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[dow2tf] Existence proof of tiered access

  • To: <dow2tf@xxxxxxxxxxxxxx>, <gnso.secretariat@xxxxxxxxxxxxxx>
  • Subject: [dow2tf] Existence proof of tiered access
  • From: "Milton Mueller" <Mueller@xxxxxxx>
  • Date: Thu, 05 Aug 2004 10:22:07 -0400
  • Sender: owner-dow2tf@xxxxxxxxxxxxxx

Hello, colleagues.

During the teleconference Tuesday Steve Metalitz and 
others raised questions about the "mechanics and feasibility"
of tiered access. I asked several people in the technical 
and registrar community about this and was generally
greeted with incredulity. The following response provides
what I think is a fairly objective and reasonable demonstration
of the _routine_ nature of what we call "tiered access." I hope
that, based on this information, we can put this question
under our belt and proceed with the more central task
of deciding not whether it is implementable, but what particular 
implementation and rules best suit the WHOIS situation.


Question: Is tiered access for WHOIS feasible and implementable


Tiered access is a common solution amongst the community of online
information providers.

E.g look at newspapers with online interfaces.  They have public
Access (usually to the current day's news), and paid access (usually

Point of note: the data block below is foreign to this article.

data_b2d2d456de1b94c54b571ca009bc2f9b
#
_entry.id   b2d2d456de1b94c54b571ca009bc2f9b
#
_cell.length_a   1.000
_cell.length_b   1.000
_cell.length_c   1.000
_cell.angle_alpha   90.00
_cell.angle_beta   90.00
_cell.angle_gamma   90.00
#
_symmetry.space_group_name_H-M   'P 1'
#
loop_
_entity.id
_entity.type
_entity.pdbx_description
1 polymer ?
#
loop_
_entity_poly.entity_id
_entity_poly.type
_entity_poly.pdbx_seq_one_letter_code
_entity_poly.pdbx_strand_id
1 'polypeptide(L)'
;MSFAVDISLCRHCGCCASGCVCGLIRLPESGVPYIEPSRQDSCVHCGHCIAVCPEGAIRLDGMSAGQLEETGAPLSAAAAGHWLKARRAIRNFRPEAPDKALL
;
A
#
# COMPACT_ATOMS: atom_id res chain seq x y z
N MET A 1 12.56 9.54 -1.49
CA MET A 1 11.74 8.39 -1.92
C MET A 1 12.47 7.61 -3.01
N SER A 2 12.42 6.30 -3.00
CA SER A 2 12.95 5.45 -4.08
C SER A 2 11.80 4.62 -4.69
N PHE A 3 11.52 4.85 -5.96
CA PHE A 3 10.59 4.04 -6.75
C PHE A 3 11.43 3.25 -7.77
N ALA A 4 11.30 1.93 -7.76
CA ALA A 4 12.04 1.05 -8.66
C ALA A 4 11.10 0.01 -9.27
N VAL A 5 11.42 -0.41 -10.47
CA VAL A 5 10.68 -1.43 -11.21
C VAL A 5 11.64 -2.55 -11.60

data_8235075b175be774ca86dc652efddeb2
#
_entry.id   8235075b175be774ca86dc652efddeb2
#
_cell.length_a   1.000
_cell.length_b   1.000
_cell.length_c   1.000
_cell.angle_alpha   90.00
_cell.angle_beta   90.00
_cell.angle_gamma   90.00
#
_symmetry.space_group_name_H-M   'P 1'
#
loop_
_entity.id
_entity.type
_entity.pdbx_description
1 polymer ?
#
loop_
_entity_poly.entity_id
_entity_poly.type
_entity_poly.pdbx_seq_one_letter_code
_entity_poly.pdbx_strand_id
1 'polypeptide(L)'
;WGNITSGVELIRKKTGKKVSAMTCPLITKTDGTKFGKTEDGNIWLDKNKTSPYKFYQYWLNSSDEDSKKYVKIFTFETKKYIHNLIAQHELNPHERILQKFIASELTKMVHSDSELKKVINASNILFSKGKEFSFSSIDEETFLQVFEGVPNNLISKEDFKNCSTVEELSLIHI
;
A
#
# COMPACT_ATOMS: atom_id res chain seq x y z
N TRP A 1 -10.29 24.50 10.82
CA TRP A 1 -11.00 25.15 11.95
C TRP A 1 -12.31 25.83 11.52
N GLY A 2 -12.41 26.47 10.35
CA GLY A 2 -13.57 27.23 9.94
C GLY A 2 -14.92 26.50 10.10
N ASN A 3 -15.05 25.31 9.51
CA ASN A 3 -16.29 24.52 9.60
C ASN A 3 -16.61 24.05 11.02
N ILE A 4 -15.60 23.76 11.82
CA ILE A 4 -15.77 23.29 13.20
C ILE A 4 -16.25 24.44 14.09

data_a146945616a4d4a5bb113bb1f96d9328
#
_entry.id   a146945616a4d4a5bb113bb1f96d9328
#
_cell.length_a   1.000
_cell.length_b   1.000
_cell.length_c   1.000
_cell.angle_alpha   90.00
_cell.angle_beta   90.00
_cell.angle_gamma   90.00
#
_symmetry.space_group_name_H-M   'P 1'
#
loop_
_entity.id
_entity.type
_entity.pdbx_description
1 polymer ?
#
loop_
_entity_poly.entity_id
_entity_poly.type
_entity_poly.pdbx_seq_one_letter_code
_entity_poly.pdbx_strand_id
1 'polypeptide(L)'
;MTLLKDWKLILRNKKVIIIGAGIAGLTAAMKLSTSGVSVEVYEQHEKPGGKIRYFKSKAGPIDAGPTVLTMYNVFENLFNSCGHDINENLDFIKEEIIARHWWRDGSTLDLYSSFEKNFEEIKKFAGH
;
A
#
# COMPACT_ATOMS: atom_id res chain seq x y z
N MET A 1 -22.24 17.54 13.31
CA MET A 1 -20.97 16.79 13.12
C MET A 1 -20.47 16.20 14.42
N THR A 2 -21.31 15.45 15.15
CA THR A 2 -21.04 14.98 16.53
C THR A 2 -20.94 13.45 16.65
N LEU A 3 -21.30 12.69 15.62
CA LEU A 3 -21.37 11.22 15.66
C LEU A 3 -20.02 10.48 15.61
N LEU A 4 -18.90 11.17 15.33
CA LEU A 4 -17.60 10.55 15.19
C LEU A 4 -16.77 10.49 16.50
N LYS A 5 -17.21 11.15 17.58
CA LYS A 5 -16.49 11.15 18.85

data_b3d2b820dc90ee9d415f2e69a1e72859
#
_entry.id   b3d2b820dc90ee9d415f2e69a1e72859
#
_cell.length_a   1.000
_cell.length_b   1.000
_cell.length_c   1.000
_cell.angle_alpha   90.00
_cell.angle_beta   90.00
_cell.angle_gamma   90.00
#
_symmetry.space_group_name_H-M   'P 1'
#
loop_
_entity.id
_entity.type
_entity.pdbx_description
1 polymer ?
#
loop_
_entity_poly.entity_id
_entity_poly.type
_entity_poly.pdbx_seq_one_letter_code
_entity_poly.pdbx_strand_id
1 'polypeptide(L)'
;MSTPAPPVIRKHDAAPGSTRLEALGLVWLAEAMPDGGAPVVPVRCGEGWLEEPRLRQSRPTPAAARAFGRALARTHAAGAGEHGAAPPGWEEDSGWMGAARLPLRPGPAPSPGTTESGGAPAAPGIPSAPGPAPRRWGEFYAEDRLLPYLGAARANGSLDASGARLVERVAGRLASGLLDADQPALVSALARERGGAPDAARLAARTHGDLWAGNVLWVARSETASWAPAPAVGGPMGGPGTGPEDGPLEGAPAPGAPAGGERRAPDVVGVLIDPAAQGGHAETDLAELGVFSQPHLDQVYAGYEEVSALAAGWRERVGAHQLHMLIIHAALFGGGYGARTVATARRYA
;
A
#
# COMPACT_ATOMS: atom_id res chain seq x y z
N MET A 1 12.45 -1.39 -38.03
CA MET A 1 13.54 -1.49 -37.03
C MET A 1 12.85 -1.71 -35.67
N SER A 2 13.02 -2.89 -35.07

to be able to search the database of news stories).

Paid access can be on an individual basis, or on the basis of a
corporation (ie staff in a corporation get access under a corporate
plan).   The fact that there is free versus paid is not relevant, the
important fact is that there is anonymous and accredited/authenticated

Information provision by tiered access has existed for as long as
computers have existed!   Consider the use of the file transfer 
protocol (ftp). Any "anonymous ftp" service was common before the 
advent of world wide web (WWW) applications.   Under "anonymous ftp" 
the public could gain access to certain files on a computer.  To gain
to other files a person would need to enter a username and password.  
This authenticated the person gaining access, and the access rights
normally determined by some sort of accreditation process.

The specifics of the implementation of tiered access for WHOIS may
- but it  is "implementable" merely from that fact that such solutions
already exist.   

Note that the various private registration services being offered by 
some registrars are another example of tiered access.  Tier 1 consists
of the details of the private registration provider. Tier 2, which
of the actual registrants details, is typically made available to
and law enforcement on request.   

So again, tiered access already exists!

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